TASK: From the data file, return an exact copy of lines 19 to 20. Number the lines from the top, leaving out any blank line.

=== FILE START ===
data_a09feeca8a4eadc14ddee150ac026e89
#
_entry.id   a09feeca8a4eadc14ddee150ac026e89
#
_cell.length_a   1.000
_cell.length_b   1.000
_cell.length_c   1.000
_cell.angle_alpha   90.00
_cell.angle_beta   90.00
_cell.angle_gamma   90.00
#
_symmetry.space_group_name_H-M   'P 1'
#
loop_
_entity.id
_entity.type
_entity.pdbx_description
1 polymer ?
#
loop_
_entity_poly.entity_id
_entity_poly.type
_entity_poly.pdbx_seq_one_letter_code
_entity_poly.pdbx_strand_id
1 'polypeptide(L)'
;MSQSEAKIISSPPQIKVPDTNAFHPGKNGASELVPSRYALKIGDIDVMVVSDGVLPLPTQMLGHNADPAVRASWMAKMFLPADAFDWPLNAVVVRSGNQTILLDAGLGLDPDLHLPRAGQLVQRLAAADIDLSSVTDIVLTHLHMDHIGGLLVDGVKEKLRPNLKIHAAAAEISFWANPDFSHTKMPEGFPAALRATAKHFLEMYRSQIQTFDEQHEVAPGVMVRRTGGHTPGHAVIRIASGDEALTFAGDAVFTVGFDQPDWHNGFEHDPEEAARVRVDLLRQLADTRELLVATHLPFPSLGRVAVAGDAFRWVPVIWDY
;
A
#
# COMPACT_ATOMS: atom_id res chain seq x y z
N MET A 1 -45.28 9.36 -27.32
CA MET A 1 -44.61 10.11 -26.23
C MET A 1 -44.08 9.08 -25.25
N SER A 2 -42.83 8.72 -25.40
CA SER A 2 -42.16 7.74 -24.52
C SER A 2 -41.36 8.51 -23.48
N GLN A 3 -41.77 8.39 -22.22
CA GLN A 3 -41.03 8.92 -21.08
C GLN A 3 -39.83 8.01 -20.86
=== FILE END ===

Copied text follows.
#
loop_